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The importance of learning

Koen Timmers
by Koen Timmers
Educator - Author - Keynote speaker - Global Teacher Prize 2017 finalist

Teachers strive for motivated students who are inspired and who are discovering their talents. But... in most cases teachers are doing it wrong

First of all, it's difficult to define education, a school or learning. People learn at all times, in many ways. And learning can occur outside of classrooms. Think about a situation in which I'm teaching my students at home since my school is in a distance learning project. My students at are learning independent at their own pace, without a teacher. And still to many people education is not complete without a teacher who's instructing his/her students in a classroom. Let's take a closer look!

8 ways to support learning


Knowledge, knowledge, knowledge

We have to dare to question and rethink every single part of Education. It's interesting to search for icons about Education. To many people education still seems to equal being very smart (like Einstein), a teacher instructing at a chalkboard, getting a degree, not cheating, etc. Isn't education more that offering knowledge to our students or getting a degree? Education is also about offering skills, values and ... bringing empathy in our classroom. I believe Education is what gives people the necessary skills to build a better future. 

Education is what gives people the necessary skills to build a better future.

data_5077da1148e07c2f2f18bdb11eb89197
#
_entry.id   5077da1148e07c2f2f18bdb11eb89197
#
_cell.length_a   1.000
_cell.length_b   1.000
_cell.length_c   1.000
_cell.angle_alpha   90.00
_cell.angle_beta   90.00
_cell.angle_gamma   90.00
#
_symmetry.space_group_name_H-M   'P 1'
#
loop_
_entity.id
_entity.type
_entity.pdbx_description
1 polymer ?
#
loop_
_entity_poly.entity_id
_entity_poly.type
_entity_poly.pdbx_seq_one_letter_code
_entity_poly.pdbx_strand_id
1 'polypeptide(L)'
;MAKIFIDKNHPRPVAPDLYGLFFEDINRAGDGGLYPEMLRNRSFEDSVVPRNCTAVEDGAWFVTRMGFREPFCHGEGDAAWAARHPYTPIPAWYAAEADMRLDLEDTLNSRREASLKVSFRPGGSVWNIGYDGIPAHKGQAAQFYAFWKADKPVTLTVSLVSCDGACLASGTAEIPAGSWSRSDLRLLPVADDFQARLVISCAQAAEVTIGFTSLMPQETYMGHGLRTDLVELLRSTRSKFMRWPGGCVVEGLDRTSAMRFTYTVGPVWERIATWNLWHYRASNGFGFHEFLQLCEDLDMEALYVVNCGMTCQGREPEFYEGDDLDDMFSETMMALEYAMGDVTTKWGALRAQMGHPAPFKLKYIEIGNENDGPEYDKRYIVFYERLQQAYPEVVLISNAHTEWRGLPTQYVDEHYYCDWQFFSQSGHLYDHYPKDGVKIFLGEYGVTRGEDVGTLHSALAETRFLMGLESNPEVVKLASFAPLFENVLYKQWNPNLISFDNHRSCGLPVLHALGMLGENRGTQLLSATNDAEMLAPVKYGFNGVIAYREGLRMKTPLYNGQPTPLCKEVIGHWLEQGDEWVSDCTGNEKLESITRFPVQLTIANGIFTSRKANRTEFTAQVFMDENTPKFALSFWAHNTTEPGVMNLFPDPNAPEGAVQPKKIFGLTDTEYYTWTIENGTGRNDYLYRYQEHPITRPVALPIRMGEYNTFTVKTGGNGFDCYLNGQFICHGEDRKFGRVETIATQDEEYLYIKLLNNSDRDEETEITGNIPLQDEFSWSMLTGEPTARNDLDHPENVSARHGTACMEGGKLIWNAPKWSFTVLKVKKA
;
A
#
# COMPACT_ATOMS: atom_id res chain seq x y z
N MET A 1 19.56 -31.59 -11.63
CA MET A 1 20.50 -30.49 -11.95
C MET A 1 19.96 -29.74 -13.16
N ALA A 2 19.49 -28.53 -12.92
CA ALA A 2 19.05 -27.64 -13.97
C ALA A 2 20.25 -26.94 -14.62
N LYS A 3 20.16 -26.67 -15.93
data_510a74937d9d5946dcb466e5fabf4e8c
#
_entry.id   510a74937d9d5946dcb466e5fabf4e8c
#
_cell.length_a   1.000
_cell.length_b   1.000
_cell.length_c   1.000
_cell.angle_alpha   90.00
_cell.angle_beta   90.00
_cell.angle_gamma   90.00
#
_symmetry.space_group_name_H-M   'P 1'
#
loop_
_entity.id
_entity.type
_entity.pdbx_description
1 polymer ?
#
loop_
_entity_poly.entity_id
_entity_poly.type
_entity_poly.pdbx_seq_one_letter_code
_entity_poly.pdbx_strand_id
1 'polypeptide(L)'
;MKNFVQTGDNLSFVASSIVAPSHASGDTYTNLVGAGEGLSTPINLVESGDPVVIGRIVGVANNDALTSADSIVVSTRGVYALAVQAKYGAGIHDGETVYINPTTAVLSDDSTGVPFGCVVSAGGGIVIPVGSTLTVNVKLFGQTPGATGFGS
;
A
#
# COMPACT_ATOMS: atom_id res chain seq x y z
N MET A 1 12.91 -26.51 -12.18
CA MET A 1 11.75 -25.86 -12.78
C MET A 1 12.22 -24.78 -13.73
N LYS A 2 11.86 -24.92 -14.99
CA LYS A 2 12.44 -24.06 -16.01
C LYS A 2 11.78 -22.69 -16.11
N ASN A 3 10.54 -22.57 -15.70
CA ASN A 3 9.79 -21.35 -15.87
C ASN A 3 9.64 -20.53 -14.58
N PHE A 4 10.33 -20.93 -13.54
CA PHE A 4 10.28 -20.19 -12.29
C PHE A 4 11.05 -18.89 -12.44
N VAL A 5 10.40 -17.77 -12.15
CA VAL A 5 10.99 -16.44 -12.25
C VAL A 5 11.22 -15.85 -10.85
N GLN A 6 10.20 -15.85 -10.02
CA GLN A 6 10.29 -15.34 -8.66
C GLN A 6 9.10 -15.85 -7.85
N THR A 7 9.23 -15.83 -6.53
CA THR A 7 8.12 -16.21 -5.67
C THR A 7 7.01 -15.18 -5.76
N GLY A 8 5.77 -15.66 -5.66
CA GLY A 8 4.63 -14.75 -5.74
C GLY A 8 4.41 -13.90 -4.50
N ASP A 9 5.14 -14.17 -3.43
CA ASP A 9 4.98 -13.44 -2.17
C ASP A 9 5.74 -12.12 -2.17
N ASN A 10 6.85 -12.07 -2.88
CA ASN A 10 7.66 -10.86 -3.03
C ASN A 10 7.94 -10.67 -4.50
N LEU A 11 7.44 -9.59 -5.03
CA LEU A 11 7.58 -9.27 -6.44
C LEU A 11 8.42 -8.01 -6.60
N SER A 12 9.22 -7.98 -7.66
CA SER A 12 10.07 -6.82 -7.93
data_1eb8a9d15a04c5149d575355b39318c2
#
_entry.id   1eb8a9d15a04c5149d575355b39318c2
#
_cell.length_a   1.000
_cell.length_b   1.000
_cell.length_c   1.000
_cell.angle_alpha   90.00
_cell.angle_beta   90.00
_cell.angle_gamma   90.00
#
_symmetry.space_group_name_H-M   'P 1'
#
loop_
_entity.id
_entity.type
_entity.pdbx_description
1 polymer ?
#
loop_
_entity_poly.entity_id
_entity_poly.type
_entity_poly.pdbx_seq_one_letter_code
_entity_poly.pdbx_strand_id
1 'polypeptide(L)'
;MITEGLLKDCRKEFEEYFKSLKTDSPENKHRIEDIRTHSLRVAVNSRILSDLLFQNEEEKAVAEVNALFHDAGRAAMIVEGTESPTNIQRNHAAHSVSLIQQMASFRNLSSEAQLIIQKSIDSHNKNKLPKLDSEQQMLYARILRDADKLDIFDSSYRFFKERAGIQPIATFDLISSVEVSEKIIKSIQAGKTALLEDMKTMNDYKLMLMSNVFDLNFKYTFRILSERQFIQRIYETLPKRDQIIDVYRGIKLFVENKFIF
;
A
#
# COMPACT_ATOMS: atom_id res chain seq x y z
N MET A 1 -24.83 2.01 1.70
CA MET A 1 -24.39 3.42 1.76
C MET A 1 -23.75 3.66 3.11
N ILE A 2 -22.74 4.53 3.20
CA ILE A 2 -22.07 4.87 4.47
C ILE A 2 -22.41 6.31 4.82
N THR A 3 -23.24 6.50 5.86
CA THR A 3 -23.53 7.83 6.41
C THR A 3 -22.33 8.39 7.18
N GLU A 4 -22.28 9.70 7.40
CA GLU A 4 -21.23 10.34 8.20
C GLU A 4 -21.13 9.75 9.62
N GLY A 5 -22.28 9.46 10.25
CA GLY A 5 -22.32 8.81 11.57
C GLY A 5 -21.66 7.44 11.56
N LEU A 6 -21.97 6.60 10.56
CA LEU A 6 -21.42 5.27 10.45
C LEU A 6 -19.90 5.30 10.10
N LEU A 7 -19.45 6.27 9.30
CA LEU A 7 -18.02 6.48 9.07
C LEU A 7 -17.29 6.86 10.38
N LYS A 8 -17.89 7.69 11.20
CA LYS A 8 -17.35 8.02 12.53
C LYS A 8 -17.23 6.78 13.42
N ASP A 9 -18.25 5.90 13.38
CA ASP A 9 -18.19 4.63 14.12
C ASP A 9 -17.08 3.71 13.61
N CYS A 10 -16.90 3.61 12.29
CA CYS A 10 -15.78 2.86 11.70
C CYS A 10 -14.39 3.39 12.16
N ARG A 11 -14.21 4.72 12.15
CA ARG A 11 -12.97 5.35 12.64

As a karate teacher I try to teach my students to persevere and have character. Sure I teach students how they have to do a right tsuki or kata, but the higher value is that they will be able to do great things. I think visionaries are shaped out of perseverance and creativity

Yes, people DO have to know facts by heart. But memorizing is not the meaning of education. I'm very sure we all realized at least one time during a quiz that we once knew a certain fact. In many times education is memorizing facts and figures until assessment and forgetting 75% of all knowledge. 

Instruction, instruction, instruction

As Lave advocates, there is lack of effective research about how learning occurs. Most research has been done on teaching instead of learning. I believe we have to focus on learning and we can learn in lots of different ways: flipped learning, collaborative learning, unpaced and self directed learning, learning in maker spaces, incidental learning, learning while doing an internship or going on excursions, etc. We, teachers instruct our students for most of the time. While our students are sitting and listening - or not, we keep on pouring knowledge in their heads. So do we have to stop instructing our students? No! In some cases we need to flip our classroom, sometimes our students need to discuss in a group or create in maker spaces and sometimes we DO have to instruct our students. The role of a teacher shifts from instructor to guide, coach, mentor, discussion leader and instructor. 

I personally believe that a teacher is a pedagogical engineer who needs to apply the best learning theory to a specific situation.